Scholars repeatedly note the radicalising power of conspiracy ideologies. Storming of the Capitol and eruptions of extremism during the coronavirus pandemic illustrate the security implications of strongly held conspiracy beliefs. Even more casually held conspiracy beliefs, such as mistrust of vaccines and information surrounding coronavirus, can severely impact following government guidance and therefore public health. The coronavirus pandemic and the global rise of populist conspiracy theories show that the appetite toward conspiracy ideation is more commonplace than previously thought.
Conspiracy beliefs often run counter to official narratives and centre around a group of malicious conspirators and their hidden involvement in seemingly unrelated events. Conspiracy theory belief is a term often used in research to refer to both conspiracy mentality (i.e., the propensity toward conspiracy beliefs) and belief in specific conspiracy theories (e.g., anti-vaccination myths). This understanding of conspiracy beliefs can encompass a wide array of beliefs.
Adding a degree of fuzziness to the variables’ membership means a further level of nuance can be achieved.
This definition makes no judgement on the veracity or morality of such beliefs. There is ongoing debate in academic literature and the media regarding whether conspiracy beliefs are solely harmful and divisive for society or if critical examination of official narratives can have benefits. This debate is wrongly based on the assumption that conspiracy beliefs are uniform (homogenous) and that all conspiracy believers are alike. More recent research has called for greater understanding of the diversity (heterogeneity) of conspiracy beliefs and believers.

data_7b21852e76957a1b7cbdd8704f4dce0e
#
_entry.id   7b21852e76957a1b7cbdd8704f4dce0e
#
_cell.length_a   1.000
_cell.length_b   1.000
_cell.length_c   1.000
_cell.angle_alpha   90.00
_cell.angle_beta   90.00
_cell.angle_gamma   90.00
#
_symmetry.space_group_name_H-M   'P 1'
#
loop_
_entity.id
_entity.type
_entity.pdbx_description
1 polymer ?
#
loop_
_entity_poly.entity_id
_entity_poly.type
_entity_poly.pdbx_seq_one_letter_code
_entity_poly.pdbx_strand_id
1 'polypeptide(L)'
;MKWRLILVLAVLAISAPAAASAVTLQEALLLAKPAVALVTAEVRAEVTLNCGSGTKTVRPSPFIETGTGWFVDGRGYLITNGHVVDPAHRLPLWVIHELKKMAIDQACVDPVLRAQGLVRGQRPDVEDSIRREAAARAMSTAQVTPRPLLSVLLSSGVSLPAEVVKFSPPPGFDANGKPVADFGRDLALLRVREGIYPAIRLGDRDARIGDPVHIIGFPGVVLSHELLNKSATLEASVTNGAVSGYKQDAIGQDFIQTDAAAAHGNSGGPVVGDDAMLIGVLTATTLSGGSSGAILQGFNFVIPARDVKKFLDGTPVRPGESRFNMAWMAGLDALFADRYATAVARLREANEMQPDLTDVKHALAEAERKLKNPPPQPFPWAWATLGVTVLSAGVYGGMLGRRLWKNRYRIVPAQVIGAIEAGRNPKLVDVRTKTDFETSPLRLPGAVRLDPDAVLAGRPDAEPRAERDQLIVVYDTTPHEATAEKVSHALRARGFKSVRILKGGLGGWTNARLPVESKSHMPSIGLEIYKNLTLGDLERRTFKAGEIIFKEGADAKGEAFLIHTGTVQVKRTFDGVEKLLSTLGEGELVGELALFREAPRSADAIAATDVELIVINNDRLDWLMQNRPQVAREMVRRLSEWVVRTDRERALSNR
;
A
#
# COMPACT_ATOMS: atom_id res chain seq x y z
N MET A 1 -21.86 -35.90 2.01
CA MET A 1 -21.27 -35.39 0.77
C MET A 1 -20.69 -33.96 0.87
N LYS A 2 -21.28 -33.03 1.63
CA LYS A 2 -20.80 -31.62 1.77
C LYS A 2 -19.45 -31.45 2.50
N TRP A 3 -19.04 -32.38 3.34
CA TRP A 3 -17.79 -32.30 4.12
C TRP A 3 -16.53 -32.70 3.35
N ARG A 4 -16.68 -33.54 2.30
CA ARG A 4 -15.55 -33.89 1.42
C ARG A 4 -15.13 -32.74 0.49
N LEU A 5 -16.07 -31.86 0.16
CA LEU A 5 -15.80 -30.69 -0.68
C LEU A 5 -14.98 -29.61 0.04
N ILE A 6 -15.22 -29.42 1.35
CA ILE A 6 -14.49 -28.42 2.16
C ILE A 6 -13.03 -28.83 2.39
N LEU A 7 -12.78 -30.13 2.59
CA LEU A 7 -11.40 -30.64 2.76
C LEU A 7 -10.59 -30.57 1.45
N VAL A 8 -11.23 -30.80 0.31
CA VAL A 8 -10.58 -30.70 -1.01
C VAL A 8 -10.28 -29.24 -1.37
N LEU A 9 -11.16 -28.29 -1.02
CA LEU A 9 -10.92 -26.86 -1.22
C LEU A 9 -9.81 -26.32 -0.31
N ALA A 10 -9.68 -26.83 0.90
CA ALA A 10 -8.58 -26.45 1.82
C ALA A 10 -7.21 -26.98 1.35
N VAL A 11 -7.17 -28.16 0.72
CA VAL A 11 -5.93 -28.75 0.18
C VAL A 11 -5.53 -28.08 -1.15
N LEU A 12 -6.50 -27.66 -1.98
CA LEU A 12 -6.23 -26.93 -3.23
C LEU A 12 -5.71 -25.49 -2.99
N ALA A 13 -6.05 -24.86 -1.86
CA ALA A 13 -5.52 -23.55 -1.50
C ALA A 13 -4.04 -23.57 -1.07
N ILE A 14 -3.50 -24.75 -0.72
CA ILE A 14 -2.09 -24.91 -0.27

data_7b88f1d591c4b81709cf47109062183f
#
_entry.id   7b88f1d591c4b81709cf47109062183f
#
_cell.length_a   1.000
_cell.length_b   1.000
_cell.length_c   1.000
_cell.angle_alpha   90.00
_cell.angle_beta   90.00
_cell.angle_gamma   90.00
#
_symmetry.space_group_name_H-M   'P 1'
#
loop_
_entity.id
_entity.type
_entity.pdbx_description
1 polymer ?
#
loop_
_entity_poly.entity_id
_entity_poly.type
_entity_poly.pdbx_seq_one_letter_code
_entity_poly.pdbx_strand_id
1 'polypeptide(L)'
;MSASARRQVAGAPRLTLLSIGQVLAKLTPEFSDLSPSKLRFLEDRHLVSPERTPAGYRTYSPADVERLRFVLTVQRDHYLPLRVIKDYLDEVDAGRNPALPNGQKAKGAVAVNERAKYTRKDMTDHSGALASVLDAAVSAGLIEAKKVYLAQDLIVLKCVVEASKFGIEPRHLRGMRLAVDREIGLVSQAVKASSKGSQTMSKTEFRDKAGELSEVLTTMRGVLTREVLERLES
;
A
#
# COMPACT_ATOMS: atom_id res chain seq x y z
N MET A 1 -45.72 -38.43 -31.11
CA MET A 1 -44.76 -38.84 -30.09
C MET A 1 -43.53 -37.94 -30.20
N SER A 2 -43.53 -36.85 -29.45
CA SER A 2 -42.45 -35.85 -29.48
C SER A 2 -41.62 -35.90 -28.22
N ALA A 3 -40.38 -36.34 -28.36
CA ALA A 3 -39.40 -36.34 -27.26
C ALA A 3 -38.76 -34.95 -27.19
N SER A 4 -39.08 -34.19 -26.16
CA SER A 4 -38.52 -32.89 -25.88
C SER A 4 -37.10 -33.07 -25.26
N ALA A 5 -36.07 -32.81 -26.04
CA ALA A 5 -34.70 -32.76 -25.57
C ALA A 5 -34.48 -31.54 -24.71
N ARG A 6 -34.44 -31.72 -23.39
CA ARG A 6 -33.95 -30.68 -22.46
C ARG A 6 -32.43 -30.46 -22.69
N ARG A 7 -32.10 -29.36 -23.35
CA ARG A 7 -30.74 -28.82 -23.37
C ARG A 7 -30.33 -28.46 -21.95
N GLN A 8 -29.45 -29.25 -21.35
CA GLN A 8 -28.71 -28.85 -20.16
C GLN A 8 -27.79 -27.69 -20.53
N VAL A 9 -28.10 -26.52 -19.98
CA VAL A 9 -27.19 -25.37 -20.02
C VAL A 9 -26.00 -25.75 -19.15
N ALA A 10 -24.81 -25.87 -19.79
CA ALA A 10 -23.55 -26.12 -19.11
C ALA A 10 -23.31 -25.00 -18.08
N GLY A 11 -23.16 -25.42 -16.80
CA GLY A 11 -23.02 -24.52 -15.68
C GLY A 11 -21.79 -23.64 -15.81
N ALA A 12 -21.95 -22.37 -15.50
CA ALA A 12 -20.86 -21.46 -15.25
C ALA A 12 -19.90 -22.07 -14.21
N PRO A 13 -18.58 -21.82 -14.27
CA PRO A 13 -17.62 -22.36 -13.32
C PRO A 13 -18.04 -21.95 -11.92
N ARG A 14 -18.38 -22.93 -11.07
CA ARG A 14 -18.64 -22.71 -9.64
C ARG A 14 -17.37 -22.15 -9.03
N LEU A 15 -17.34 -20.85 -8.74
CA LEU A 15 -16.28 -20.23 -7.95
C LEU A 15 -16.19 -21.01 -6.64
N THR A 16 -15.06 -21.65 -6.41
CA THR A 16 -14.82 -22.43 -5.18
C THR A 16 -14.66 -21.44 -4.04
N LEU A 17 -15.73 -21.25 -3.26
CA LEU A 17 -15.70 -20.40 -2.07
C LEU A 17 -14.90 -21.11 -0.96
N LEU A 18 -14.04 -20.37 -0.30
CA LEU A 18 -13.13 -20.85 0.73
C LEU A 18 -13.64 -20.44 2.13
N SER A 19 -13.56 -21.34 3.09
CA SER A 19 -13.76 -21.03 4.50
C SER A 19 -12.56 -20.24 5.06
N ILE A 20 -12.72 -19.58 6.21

One way we can examine the heterogeneity of conspiracy beliefs and believers is through Fuzzy set Qualitative Comparative Analysis (fsQCA). This method combines the contextual richness of qualitative case-based analysis and the rigour of quantitative analysis. Adding a degree of fuzziness to the variables’ membership means a further level of nuance can be achieved.
1. Conspiracies are Fuzzy by Nature
Conspiracy scholars disagree over whether conspiracy beliefs are a product of an extreme minority or a general human tendency. Recognition of different levels of conspiracy belief can help to reconcile these two disparate schools of thought. The survey data collected by the research team at SCIII, Cardiff, shows that almost three-quarters of British respondents exhibit some level of conspiracy mentality and that a third agree with anti-vaccination myths and do not trust the official mortality rates reported for coronavirus. Within this group of ‘believers’ we see a difference in the strength of beliefs, with some showing a ‘strong’ belief across all indicators and others showing mixed or casual belief across the indicators. FsQCA is well-suited to address the nuanced nature of conspiracy beliefs, which often exist in a grey area between fact and fiction. It offers a framework where complex concepts can be measured on a continuum rather than relying on binary distinctions. By incorporating thresholds, fsQCA helps determine the strength of beliefs and identifies the point at which they transition from weak to strong.